Well, a new initiative in Berlin thinks locals will…
Despite efforts in Germany’s capital to get people onto public transport by raising car tax and lowering public transport tickets, the number of cars in the city is continuing to grow.
Activists have come up with what can only be described as a fairly radical plan for an “empty road bonus” to reward people for not owning a car and instead making use of less environmentally damaging alternatives.
According to the proposal, anyone who does not own a private car and instead travels by foot, bike, bus or train, or who uses a car sharing scheme, would receive an annual bonus of 1,100 euros - approximately the same amount as the cost of an annual subscription for public transport in Berlin. The bonus would be financed with income from the CO2 tax.
On paper, experts in Germany think the idea is a good one - since many people could probably do without a car in their everyday lives, a financial incentive might make them reassess. Reducing the number of cars on streets “gives people back living space on their doorstep, which is real added value,” one of the initiative’s backers, Tim Lehmann, told Zeit.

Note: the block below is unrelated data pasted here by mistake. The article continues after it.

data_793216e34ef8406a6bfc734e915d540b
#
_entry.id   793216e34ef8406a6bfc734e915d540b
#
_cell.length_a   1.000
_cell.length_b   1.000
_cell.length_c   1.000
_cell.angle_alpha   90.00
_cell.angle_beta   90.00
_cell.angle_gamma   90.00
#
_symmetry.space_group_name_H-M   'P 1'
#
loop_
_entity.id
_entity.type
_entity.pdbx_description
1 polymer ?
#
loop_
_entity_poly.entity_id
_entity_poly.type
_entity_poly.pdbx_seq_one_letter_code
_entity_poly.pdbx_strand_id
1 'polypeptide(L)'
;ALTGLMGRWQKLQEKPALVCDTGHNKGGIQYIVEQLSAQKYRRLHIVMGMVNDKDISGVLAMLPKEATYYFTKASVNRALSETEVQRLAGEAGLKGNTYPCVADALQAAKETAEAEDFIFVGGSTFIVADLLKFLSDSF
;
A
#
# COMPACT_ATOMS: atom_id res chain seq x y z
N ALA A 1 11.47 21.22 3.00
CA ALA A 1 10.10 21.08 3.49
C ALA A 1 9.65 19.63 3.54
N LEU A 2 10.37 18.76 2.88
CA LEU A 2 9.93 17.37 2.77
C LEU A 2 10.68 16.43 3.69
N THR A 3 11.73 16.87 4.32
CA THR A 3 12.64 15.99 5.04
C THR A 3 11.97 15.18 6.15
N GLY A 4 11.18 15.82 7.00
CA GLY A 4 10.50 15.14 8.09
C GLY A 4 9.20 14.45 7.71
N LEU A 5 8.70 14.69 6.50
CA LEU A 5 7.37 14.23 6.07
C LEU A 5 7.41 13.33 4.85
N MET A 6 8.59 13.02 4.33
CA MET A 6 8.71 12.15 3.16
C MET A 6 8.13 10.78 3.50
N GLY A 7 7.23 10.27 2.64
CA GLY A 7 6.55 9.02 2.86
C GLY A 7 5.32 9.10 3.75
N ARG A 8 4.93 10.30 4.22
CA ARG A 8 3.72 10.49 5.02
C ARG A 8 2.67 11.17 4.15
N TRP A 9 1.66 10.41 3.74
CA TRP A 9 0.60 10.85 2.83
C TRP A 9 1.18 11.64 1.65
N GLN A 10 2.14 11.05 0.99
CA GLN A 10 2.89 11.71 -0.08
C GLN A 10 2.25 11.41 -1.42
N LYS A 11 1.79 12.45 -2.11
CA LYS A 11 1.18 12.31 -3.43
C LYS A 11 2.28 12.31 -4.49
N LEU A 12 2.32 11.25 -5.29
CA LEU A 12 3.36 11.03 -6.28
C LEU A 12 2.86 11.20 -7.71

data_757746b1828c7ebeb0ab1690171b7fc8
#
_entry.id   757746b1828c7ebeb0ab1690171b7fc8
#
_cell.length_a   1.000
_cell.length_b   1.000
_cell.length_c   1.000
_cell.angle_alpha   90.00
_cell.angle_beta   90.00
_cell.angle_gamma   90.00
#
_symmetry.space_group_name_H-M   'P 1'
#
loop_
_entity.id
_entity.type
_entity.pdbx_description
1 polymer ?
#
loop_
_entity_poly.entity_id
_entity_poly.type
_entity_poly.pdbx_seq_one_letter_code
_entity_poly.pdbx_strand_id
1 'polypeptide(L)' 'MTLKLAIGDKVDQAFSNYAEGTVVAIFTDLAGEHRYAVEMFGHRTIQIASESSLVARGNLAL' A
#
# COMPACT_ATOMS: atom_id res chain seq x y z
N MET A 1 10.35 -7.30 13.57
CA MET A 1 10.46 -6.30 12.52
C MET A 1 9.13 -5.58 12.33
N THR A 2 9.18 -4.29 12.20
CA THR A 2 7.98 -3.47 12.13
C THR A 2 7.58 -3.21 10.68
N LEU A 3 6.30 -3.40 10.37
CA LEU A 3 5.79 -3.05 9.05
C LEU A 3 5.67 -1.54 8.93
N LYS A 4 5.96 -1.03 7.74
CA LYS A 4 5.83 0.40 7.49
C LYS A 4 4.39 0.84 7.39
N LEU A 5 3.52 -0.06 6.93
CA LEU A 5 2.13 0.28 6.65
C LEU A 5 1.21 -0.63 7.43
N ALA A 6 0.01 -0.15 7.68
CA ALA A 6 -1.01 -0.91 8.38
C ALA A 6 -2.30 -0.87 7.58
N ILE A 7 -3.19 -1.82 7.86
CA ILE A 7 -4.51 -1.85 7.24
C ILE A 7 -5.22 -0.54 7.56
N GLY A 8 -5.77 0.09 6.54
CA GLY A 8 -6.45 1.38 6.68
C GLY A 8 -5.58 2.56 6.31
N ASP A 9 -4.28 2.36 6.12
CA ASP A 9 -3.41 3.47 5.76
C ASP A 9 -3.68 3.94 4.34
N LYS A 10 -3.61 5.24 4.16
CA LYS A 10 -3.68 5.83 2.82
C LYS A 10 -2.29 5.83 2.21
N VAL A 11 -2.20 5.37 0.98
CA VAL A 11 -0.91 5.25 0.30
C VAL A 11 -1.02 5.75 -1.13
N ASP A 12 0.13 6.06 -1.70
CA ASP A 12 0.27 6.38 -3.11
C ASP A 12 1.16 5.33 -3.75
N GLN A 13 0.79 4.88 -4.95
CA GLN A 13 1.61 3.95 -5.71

But there has to be some doubt about the proposal given that travelling by car and public transport are altogether different experiences. For this idea to work, there would have to be huge investment in public transport to make it as close as possible to the seamless journeys people enjoy in their cars daily.
And, to state the obvious, would people ever get over the loss of privacy your own vehicle provides. We’ll watch this one with interest and please leave your thoughts below...